Casino di Villa Lodovisi presso Porta Pinciana (Book 10) (Map B2) (Day 2) (View B6) (Rione Colonna)
The Ludovisi, later the Boncompagni Ludovisi, had two popes
among their ancestors, namely Gregorius XIII (Boncompagni) and Gregorius
XV (Ludovisi). Their coat of arms was the combined coat of arms of the
two popes (see my background). The view is taken from the green dot in the small 1748 map here below.
In the description below the plate Vasi made reference to: 1) Small Casino;
2) View over a part of Rome; 3) S. Pietro in Montorio e Fontanone sul Monte Gianicolo.
3) is shown in detail in another page. The small map shows: 1) Small Casino; 2) Main Casino; 3) Porta Pinciana.
The whole area of Villa Ludovis was sold towards 1880 to build hotels,
palaces and expensive estates. It is still called "Quartiere Ludovisi"
and the main streets are called after the Ludovisi (left of Via Vittorio
Veneto) and the Boncompagni (right of Via Vittorio Veneto).
Encircled by high walls the small Casino still belongs to the Boncompagni Ludovisi. At the entrance old coats of arms of the Boncompagni (above) and of a Cardinal Ludovisi (below). The Casino is usually called Casino dell'Aurora after a famous fresco by Guercino. Other family members built their homes in the area. One of them (in Via Boncompagni) was bequested by Blanceflor Boncompagni Ludovisi to the Italian state. The nice coat of arms in the background comes from there.
The Boncompagni Ludovisi had their Rome palace in Piazza Colonna which was known as Palazzo Piombino as
they had the title of Princes of Piombino, a
little town in Tuscany. When the palace was pulled down to enlarge the central part of Via del Corso, the Boncompagni Ludovisi built a new very large palace on
the site of their casino. The building is a work by Gaetano Koch who had a large role in the redesign of Rome after its annexation to the Kingdom of Italy.
New hereditary laws introduced by the Italian government forced the Boncompagni Ludovisi to sell their casino to the Italian Royal Family (Savoia).
The palace became the residence of the Queen Mother Margherita, the widow of the King Umberto I, shot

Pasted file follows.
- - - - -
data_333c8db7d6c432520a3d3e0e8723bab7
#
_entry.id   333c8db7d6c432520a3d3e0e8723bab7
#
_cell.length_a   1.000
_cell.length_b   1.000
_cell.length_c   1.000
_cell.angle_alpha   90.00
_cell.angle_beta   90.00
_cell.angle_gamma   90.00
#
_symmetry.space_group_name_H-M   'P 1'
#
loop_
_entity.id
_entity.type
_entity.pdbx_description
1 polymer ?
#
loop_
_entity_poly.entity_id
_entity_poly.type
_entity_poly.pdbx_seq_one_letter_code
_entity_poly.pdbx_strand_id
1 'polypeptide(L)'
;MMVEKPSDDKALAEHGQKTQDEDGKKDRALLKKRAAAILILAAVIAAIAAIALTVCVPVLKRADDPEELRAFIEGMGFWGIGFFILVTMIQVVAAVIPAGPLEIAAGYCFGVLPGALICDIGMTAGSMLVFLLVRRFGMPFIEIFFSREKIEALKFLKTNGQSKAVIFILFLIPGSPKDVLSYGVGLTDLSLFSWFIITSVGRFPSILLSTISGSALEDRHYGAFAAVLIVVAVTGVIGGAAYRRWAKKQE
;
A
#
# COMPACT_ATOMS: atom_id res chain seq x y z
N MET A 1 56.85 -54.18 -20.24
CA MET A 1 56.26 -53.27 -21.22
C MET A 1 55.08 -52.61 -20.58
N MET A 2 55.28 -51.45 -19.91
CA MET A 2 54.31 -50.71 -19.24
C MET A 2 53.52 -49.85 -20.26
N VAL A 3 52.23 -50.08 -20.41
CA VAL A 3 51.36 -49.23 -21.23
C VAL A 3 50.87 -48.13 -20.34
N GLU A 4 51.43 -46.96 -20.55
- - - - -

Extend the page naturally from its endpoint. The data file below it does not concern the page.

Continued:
by an anarchist in 1900. Queen Margherita was a woman of rare beauty and
very popular and the palace was named after her (also a kind of pizza is named after her!).
Today the palace hosts the Embassy of the United States.
The fašade has references to the various owners: the dragon of the Boncompagni, the cross of the Italian Royal Family and
the U.S. armouries.
The fašade of the Main Casino is now hidden by Palazzo Margherita. The building was attributed in the past to the painter Domenichino, but some modern critics tend
to attribute it to Carlo Maderno. The fašade has a fine coat of arms of Gregorius XV Ludovisi, which looks small when compared to that shown in the etching by Vasi (images of Palazzo Margherita and Casino Ludovisi by courtesy of Mr Tom Wukitsch,
who also told me that the two tall trees on the piazza are still growing there, 256 years after Vasi published
his drawing. They are lovingly maintained by the gardening staff of the Embassy).
The walls of Rome were also the walls of the Villa and they still retain some memories of the past. A niche in the walls has a gigantic bust of Alexander the Great: it was the final point of one of the great alleys of the Villa. The small fountain with the inscription Fons Ludovisia is a modern work which most likely made use of elements found in the Villa.
In the plate Vasi shows a view over Rome and S. Pietro in Montorio e Fontanone sul Monte Gianicolo to indicate that the Villa had fine views. The Hotel Eden, built in 1889 in Via Ludovisi has a roof garden which
allows the view over Rome shown in the plate.
Go to or to Book 10 or to my Home Page on Baroque Rome or to my Home Page on Rome in the footsteps of an XVIIIth century traveller.